Points out that it is difficult to work learning directly with an organization′s strategic goals and needs. Reports on Scotland′s Central Regional Council′s approach which suggests that strategic goals and needs should be examined before a learning programme can be implemented. This is done by the Development Needs Analysis (DNA). Lists the subsequent benefits of DNA.
– The purpose of this paper is to highlight and report on women's work during and after the Christchurch earthquakes.
The purpose of this paper is to highlight and report on women's work during and after the Christchurch earthquakes.
The paper reports findings of some of a large number of life history interviews conducted with Christchurch women in 2012.
Three specific sets of roles for women are identified, arising from the interviews that were undertaken. The first role is in keeping families together, meeting a range of diverse family needs and supporting all family members. The second role is in working with, and leading, post-quake services to offer disaster relief. Finally, a third role is in working in a range of ways to engage with and beautify communities and improve their lives.
Women's work is often unseen in the post-earthquake environment. But this lack of visibility should not imply that women are not active in earthquake recovery.
As far as the authors are aware, this is the first life history study of women undertaken to understand the impact of the earthquakes on their lives.
The second part of a two‐part article, the first part of whichdescribed the clinical directors′ management devel‐opment programmedesigned and run during 1991‐93 by the…
The second part of a two‐part article, the first part of which described the clinical directors′ management devel‐opment programme designed and run during 1991‐93 by the Northern Health Authority and Durham University Business School. Focuses on the second, action learning, period of the course. Describes the action learning model used in the programme, includes a member′s description of his set′s experiences, and draws conclusions about the programme′s reception and achievements.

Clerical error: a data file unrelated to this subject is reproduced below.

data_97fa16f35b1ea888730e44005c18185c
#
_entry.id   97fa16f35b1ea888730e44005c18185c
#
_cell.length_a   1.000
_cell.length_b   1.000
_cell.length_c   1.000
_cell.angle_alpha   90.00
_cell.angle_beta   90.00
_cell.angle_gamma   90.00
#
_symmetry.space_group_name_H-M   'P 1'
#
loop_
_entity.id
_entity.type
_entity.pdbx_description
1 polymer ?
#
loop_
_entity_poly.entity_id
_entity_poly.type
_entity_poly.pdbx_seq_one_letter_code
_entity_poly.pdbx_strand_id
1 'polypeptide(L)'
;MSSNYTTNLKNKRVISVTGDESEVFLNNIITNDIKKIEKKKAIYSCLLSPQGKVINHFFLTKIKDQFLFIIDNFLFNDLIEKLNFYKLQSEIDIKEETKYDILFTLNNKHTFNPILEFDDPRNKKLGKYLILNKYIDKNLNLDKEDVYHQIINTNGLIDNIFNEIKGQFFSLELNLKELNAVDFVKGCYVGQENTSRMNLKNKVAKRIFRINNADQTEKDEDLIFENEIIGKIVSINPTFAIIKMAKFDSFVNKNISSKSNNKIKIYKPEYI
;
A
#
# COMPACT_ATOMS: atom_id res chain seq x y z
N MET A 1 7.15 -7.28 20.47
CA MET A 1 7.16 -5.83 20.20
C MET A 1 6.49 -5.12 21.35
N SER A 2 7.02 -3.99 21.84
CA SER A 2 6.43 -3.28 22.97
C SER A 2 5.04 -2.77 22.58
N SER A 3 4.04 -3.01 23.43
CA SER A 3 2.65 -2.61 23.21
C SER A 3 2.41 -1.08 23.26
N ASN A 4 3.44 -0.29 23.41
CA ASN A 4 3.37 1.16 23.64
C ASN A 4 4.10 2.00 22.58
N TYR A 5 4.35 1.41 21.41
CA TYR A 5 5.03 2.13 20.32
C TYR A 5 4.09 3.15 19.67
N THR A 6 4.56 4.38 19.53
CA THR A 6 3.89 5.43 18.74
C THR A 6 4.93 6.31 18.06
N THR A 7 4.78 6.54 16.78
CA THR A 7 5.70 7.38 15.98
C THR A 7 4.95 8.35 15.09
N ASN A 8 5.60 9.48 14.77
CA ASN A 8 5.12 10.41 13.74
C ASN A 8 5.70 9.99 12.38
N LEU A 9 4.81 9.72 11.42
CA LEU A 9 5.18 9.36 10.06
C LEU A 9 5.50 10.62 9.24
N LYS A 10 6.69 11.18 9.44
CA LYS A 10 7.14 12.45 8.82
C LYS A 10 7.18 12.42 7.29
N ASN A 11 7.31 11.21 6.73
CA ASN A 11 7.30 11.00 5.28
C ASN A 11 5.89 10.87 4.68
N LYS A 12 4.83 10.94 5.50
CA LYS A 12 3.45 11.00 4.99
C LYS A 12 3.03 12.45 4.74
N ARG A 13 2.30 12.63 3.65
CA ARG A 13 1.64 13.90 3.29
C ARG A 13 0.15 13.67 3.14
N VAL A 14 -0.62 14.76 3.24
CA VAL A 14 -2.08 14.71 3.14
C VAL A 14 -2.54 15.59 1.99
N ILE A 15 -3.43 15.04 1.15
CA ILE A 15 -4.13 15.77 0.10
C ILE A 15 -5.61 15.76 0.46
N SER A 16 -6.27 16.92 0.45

In 1979, Rosemary Pledger became the first female President of the Academy of Management (AOM). AOM, through scholarship and teaching about management and organizations…
In 1979, Rosemary Pledger became the first female President of the Academy of Management (AOM). AOM, through scholarship and teaching about management and organizations, is well known for its contributions to the development of modern management theory. The purpose of this paper is to understand and analyze the human and social influencers which enabled Pledger’s career success. She climbed to the top of her profession and became a role model for other professional women, especially in the academic field; she successfully cracked the glass ceiling.
The authors used a qualitative methodology as most appropriate to examine the research question of how Pledger used human and social skills to overcome barriers to career success. In addition to her biographical data, the authors analyzed 1,593 pages of documents from the AOM Archives at the Khell Center, Martin P. Catherwood Library, Cornell University, Ithaca, New York.
Pledger succeeded because she developed strong human and social capital critical for career success and career mobility. Becoming part of the top management team in three organizations – the AOM, the Southwestern AOM and the University of Houston – Clear Lake City is evidence of her skill in using her capital to crack the glass ceiling.
The limitation of author interpretation of secondary data is recognized.
This work illustrates the appropriateness of qualitative research, specifically, in placing important management figures in context, and it makes clear how human and social capital factors are critical to career success for women.
AOM’s contribution to the development of modern management theory is widely recognized; however, there is a lack of studies related to the career successes of AOM’s female leaders. This paper chronicles the career life of Rosemary Pledger who became the first female president of the AOM and a successful Dean and examines the factors that contributed to her career success despite the presence of a glass ceiling.
The purpose of this paper is to describe the evolution of the field of personality disorder since the publication of “Personality disorder: no longer a diagnosis of…
The purpose of this paper is to describe the evolution of the field of personality disorder since the publication of “Personality disorder: no longer a diagnosis of exclusion” in 2003.
A review of both the academic literature contained within relevant databases alongside manual searches of policy literature and guidance from the key stakeholders was undertaken.
The academic and policy literature concentrates on treating borderline and antisocial personality disorders. It seems unlikely that evidence will resolutely support any one treatment modality over another. Criticism has arisen that comparison between modalities misses inter and intra patient heterogeneity and the measurement of intervention has become conflated with overall service design and the need for robust care pathways. Apparent inconsistency in service availability remains, despite a wealth of evidence demonstrating the availability of cost-effective interventions and the significant inequality of social and health outcomes for this population.